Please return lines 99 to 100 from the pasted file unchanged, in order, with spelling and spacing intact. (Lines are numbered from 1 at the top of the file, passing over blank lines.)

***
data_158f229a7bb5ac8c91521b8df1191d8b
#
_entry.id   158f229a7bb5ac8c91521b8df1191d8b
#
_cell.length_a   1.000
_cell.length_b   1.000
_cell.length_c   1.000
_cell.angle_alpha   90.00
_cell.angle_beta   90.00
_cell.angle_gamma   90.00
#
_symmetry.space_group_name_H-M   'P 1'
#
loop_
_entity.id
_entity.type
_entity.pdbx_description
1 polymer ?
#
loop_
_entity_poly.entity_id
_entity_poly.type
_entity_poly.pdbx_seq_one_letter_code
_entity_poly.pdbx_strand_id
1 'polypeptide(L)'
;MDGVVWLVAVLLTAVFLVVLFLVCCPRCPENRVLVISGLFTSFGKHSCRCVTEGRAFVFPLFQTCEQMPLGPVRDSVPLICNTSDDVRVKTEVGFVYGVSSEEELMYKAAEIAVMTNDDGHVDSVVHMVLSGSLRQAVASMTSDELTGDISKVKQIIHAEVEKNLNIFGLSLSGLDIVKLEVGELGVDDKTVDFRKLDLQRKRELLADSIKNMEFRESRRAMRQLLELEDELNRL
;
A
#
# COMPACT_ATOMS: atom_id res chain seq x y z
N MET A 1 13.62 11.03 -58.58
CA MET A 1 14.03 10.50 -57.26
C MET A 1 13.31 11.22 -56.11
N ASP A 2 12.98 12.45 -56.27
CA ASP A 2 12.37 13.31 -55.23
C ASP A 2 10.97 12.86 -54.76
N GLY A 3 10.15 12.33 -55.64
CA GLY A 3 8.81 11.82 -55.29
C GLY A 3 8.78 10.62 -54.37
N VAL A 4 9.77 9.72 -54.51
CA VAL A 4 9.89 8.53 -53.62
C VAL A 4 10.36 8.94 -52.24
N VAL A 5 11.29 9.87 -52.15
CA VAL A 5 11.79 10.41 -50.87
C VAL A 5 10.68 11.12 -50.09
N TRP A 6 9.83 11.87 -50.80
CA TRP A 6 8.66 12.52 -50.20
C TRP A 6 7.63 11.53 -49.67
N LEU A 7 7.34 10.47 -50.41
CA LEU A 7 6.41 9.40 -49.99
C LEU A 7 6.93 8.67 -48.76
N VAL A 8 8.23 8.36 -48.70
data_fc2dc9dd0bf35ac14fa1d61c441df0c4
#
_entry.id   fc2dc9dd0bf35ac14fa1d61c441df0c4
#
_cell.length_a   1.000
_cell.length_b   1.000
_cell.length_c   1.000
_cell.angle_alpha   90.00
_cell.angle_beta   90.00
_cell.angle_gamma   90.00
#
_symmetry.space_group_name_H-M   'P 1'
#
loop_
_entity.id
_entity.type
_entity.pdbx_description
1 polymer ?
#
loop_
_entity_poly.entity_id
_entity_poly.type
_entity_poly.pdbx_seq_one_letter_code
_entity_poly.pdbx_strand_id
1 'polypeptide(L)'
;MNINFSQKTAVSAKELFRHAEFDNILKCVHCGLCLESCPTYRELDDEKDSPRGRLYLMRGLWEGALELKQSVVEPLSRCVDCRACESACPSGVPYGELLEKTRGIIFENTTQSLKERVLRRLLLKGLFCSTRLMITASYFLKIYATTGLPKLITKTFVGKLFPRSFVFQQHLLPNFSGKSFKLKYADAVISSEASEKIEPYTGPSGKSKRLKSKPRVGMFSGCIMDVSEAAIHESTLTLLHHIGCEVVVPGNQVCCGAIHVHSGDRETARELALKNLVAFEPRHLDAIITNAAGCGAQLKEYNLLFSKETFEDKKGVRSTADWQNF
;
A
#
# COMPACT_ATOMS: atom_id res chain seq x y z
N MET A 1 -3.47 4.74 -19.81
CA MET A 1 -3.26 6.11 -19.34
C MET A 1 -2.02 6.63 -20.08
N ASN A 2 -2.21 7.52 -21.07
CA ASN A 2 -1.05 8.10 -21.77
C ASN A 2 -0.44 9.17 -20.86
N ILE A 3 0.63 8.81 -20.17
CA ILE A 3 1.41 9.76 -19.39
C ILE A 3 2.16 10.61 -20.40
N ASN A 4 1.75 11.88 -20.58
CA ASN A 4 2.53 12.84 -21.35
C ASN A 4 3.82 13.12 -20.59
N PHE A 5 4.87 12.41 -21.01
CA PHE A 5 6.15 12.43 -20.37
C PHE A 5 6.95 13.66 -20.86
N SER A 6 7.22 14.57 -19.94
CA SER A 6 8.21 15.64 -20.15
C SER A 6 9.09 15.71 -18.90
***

CA SER A 6 8.21 15.64 -20.15
C SER A 6 9.09 15.71 -18.90